- The cause of apraxia is mostly unknown (sometimes it’s genetic or due to trauma in the womb or during birth), and you usually can’t see any evidence of it on an MRI
- By better understanding apraxia, you can teach other kids about some other, new, beautiful differences that may exist between them and help stop bullying
- Children with apraxia sometimes never speak, or never speak intelligibly
- Because the families of children affected by CAS need a wide range of support, especially emotional
- If CAS is not properly evaluated and diagnosed by a Speech Language Pathologist who specializes in apraxia, adequate and appropriate therapy may not be provided and little or no progress may be made
- More awareness might also encourage Speech Language Pathologists to study more about, or specialize in, apraxia
- So more grants may be created and offered to families in need of financial assistance for speech therapy
- While the act of learning to speak comes fairly effortlessly to most children, those with apraxia endure an incredibly lengthy struggle
- Without appropriate intervention, children with CAS are at risk for secondary impacts in literacy and other school-related skills
- Because apraxia is so unrecognized and misunderstood, most insurance companies do not cover speech therapy services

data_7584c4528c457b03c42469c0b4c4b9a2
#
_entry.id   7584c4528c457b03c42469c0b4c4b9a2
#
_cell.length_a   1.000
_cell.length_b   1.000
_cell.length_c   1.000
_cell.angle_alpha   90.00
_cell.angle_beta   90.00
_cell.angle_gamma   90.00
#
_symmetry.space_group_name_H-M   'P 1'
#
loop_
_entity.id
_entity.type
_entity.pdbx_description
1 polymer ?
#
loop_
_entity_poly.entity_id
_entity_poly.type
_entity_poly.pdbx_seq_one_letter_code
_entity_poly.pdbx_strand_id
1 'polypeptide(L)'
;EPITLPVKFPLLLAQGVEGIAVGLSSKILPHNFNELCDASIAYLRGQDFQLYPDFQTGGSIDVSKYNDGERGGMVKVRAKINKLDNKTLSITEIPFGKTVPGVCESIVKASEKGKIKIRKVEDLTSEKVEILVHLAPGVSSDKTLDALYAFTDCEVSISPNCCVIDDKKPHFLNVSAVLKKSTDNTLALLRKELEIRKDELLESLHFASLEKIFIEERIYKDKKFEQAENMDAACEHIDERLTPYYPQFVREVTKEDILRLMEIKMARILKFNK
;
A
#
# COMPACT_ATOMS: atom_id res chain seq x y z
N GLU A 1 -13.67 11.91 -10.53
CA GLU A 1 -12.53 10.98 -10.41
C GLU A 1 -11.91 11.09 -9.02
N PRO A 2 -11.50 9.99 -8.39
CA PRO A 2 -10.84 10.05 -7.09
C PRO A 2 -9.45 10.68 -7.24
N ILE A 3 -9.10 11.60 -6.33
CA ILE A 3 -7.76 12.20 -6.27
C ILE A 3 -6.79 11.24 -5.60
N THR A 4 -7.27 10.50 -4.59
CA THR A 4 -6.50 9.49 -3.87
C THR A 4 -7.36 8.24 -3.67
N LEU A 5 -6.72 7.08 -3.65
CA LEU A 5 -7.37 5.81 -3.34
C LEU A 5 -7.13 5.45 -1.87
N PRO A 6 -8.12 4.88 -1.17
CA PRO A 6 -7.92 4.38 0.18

- A lot of families (us included) turn to private speech therapy for help, despite the costs, because many schools do not understand the importance of intensive, frequent, one-on-one speech therapy for apraxic kids
- It is important to provide adequate speech therapy and other services so that the impact of the disorder can be minimized
- One or more children you know may be affected by CAS, so it’s important to understand the signs and early symptoms
- Because our son was diagnosed 6-months ago with apraxia and he could use everyone in his corner that he can get
- And, because every child deserves a voice.
- Critical information so that families of newly diagnosed children know how to help their children and feel less alone in the process
- Education so that professionals have the best tools available and children receive the best possible treatment
- Day-to-day support for parents of apraxic children and the professionals helping them
- Research to uncover the best and quickest ways to help children with apraxia develop speech
So, please, please, please, take some time this Wednesday, May 14th, the 2nd Annual Apraxia Awareness Day, to learn a little bit about Childhood Apraxia of Speech, and do a little something to help educate others and show support for children with CAS, like our son Max.
*None of this is meant to be used as medical advice, as I am not a medical professional. Everything I have written is merely based on our own personal experiences.
[12.10.14 UPDATE: I have created an email address to use for collecting therapy donations for Max at: avoiceformax(at)gmail.com via PayPal, because so many people have expressed interest in helping our sweet kiddo!]